Monday morning marked the beginning of New York City's enforcement of citywide proof-of-vaccination rules at a variety of indoor businesses, including restaurants, fitness centers and theaters.
The mandates have been in effect since last month, but the city will now begin imposing $1,000 fines to businesses that do not comply.
Under the rules, businesses are required to ask customers for proof of at least partial immunization (at least one dose of a COVID-19 vaccine) upon entry.
The September 13 enforcement date coincides with the return of students to New York City public schools, as well as the full reopening of Broadway theaters.
Mayor Bill de Blasio says the vaccine mandate is necessary to guard public health and to help repair the city's economy, which is still sputtering as COVID anxiety discourages tourism and out-of-home activity.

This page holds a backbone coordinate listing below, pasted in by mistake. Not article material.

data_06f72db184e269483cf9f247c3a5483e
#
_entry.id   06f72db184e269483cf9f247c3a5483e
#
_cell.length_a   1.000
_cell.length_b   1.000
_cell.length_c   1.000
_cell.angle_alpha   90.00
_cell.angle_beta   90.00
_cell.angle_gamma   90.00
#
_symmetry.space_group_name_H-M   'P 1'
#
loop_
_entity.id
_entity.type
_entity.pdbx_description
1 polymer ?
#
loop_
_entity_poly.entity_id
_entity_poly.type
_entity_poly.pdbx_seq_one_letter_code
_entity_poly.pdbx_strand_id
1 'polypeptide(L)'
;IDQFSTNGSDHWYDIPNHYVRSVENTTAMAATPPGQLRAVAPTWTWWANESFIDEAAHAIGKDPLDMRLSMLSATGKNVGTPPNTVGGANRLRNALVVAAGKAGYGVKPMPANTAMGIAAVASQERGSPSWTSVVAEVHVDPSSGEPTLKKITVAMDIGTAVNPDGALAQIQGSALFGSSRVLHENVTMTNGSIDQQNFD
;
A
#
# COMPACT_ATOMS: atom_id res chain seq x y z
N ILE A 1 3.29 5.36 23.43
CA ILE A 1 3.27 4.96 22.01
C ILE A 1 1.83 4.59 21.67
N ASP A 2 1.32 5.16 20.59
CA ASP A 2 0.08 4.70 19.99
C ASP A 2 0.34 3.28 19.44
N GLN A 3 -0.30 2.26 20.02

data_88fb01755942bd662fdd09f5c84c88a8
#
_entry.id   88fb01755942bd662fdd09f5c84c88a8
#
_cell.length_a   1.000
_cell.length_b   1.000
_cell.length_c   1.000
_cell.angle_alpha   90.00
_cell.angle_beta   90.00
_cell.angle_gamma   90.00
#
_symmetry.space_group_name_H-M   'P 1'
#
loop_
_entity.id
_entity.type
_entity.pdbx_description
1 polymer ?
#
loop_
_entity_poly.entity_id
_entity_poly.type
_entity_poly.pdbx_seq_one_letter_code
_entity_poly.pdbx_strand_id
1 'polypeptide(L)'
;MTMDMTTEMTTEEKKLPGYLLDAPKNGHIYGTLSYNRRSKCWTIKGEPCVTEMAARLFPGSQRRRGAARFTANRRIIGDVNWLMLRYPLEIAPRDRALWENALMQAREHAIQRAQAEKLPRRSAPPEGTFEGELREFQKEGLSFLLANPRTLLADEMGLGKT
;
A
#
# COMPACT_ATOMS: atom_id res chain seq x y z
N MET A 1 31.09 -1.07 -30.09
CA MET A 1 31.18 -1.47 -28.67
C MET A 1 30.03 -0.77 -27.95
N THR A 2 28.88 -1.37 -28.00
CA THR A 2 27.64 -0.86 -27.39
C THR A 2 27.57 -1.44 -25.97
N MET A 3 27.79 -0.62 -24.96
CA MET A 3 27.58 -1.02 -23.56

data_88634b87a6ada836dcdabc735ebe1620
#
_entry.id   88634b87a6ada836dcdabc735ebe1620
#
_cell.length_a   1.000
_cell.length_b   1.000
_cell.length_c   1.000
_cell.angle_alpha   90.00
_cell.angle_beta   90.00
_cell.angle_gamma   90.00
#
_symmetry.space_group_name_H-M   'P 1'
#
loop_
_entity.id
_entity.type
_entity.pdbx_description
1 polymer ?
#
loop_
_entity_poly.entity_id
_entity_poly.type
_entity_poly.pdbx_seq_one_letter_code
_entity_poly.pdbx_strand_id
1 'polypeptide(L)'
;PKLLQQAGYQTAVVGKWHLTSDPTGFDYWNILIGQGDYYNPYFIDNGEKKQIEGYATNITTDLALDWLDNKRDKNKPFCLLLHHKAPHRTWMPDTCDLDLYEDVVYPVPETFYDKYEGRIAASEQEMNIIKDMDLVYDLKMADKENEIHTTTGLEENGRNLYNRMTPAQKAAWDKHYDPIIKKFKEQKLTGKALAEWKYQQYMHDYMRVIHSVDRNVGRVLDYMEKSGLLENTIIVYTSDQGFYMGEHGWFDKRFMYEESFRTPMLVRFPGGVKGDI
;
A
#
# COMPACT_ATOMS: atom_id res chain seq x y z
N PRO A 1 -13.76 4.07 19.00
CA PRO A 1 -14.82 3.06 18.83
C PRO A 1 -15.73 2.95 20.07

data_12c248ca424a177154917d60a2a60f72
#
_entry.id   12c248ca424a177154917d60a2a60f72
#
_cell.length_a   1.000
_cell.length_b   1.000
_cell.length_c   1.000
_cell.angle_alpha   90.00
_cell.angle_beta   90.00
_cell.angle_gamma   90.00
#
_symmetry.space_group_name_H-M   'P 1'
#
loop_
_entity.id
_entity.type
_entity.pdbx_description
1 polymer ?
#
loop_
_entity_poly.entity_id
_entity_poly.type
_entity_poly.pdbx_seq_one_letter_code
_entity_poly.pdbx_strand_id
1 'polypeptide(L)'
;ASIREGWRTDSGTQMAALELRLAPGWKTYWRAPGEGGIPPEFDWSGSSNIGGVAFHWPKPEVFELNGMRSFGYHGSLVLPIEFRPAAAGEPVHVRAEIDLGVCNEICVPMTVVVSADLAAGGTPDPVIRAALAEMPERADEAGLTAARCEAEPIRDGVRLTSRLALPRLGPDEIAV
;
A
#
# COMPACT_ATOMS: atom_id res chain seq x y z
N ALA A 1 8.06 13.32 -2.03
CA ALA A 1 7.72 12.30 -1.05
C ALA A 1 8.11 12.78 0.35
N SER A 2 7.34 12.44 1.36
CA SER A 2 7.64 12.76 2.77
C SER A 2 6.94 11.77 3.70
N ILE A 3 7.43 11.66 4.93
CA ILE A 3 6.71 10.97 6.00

"This helps everyone feel safe. This gives every one of the customers the knowledge that they are safe, the employees know they're safe, it's everyone moving forward to getting our city back," de Blasio said Monday. "You're gonna be safe wherever you go -- movie theater, gym, restaurant, you're gonna be safe."
He added that the time is now for unvaccinated people to get their first dose, so they can help the fight against the delta variant and participate in city life.
Exceptions to the rule include children under 12 years old — who are not yet eligible for vaccination against COVID-19 — as well as contractors and non-NYC-based performers and athletes.
Also exempt are religious institutions, community centers, office buildings, house parties and a few others.
People can show their vaccination cards or New York's COVID-19 vaccine mobile apps.
In August, the FDA granted full approval to the Pfizer-BioNTech's COVID-19 vaccine.